“Years ago, a friend of mine and I used to frequent a market in Baltimore where we would eat oysters and drink VLB’s – Very Large Beers – from 32-ounce styrofoam cups. One of the regulars there had the worst toupee in the world, a comical little wig taped in place on the top of his head. Looking at this man and drinking our VLB’s, we developed the concept of the Soul Toupee.
Each of us has a Soul Toupee. The Soul Toupee is that thing about ourselves we are most deeply embarrassed by and like to think we have cunningly concealed from the world, but which is, in fact, pitifully obvious to everybody who knows us.
Contemplating one’s own Soul Toupee is not an exercise for the fainthearted.
Most of the time, other people don’t even get why our Soul Toupee is any big deal or a cause of such evident deep shame to us, but they can tell that it is because of our inept, transparent efforts to cover it up, which only call more attention to it and to our self-consciousness about it, and so they gently pretend not to notice it. Meanwhile, we’re standing there with our little rigid spongelike square of hair pasted on our heads thinking: Heh – got ‘em all fooled!”
What’s so ironic and sad about this is that the very parts of ourselves that we’re most ashamed of and eager to conceal are not only obvious to everyone but are also, quite often, the parts of us they love best.”
Tim Kreider, The Czar’s Daughter
If you spend enough time in nature, eventually you will see something so majestic and unlikely that you are struck speechless. You might watch a deer nibble at the grass in your local park when an eagle swoops down like a fighter jet, snatches the deer from the ground, and soars up into the treetops. These scenes temporarily empty your mind of vocabulary. You replay the incident over and over again in your head, examining the memory for any clue that you misperceived what just happened, like a merchant inspecting a diamond for flaws. In the weeks and months later, what stays with you is not just the slow-motion clarity of the event, but the feeling of awe that hit you like a sudden drop in air pressure, a sensation our neurons produce only after witnessing something both brutal and impossibly beautiful.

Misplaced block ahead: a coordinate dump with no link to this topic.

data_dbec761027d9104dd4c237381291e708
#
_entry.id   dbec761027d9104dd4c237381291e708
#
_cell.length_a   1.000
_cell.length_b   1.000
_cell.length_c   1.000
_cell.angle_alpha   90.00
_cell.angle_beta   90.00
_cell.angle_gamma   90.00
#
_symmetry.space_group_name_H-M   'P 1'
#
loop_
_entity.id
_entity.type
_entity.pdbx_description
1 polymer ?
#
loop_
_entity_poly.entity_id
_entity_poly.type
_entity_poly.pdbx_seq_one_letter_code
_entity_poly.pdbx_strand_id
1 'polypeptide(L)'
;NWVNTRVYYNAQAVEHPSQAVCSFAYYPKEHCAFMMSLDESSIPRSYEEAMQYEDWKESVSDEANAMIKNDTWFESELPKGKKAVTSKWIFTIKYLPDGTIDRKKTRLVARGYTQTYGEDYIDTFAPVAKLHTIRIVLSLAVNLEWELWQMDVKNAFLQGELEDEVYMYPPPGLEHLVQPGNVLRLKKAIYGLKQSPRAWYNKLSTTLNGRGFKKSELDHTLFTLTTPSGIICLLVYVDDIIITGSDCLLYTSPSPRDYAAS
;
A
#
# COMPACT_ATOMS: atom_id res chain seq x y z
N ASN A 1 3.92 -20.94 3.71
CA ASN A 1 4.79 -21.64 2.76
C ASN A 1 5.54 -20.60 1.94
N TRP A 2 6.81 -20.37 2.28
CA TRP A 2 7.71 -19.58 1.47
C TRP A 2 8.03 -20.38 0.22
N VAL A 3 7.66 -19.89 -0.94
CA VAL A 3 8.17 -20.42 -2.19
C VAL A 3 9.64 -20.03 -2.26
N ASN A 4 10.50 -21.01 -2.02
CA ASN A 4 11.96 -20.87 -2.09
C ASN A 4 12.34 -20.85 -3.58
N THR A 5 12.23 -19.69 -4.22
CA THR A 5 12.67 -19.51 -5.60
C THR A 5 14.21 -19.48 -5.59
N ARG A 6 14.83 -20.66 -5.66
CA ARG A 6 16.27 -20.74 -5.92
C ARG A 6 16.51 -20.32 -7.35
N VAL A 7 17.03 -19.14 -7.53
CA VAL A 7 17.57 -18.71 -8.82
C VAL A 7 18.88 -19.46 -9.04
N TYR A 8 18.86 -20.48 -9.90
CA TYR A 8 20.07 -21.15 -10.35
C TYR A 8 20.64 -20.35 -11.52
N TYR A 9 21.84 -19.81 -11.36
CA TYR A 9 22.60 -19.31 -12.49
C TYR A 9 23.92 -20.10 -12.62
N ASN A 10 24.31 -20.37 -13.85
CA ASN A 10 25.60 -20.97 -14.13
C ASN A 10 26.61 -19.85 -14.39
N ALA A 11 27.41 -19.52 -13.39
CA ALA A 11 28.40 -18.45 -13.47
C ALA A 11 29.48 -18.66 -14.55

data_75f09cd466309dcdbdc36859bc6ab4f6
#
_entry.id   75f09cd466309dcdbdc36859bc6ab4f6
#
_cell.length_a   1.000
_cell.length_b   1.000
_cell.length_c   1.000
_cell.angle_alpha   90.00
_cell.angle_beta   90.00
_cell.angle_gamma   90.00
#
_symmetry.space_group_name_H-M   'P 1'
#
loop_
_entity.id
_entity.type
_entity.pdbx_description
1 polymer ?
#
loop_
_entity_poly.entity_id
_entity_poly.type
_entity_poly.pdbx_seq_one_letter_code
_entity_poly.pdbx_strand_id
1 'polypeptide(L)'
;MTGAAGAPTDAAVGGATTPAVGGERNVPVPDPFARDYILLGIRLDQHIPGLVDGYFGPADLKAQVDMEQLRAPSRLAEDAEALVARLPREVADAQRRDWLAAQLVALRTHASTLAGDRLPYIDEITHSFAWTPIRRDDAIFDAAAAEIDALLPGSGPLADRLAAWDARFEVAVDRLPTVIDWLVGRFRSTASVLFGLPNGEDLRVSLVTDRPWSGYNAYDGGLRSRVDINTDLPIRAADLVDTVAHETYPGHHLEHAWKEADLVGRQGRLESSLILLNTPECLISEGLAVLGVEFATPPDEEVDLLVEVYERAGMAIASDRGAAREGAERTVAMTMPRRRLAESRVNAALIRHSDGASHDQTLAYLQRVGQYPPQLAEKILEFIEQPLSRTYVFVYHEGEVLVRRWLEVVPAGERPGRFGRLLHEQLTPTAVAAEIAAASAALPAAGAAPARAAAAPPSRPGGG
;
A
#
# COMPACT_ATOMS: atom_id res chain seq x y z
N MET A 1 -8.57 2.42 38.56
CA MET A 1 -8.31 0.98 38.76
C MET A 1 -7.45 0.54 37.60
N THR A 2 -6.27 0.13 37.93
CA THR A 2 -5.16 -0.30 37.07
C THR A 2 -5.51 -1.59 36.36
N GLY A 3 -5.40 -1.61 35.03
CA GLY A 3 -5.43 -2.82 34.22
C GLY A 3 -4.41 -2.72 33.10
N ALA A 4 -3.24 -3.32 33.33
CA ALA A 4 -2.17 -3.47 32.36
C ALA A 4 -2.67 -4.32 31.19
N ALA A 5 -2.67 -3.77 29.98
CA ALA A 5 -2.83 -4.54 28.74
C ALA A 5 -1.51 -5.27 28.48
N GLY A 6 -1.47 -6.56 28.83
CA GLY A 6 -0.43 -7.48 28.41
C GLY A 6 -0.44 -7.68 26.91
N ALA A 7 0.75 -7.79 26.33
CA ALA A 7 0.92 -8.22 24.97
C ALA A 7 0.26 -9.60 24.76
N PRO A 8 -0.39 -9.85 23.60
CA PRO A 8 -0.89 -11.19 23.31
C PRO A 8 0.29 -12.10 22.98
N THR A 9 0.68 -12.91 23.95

At its peak, Tim Kreider’s We Learn Nothing generates this sort of emotional response every 60-90 seconds. You pause an essay for minutes simply to absorb and recover from the precision with which he knocks you in gut with a hard truth, gorgeously rendered.
The book isn’t a manual to boost your productivity or reclaim your finances or build your network. It’s a series of stunning personal essays by a little-known cartoonist and writer. Few people reading this will take a chance on this book, even after a recommendation by me, a fully-unknown non-cartoonist and writer.
Like witnessing a bolt of lightning strike a tree fifty yards in the distance, the first thing you want to do after cleaning your pants and picking your jaw up off the ground is share the moment with your friends.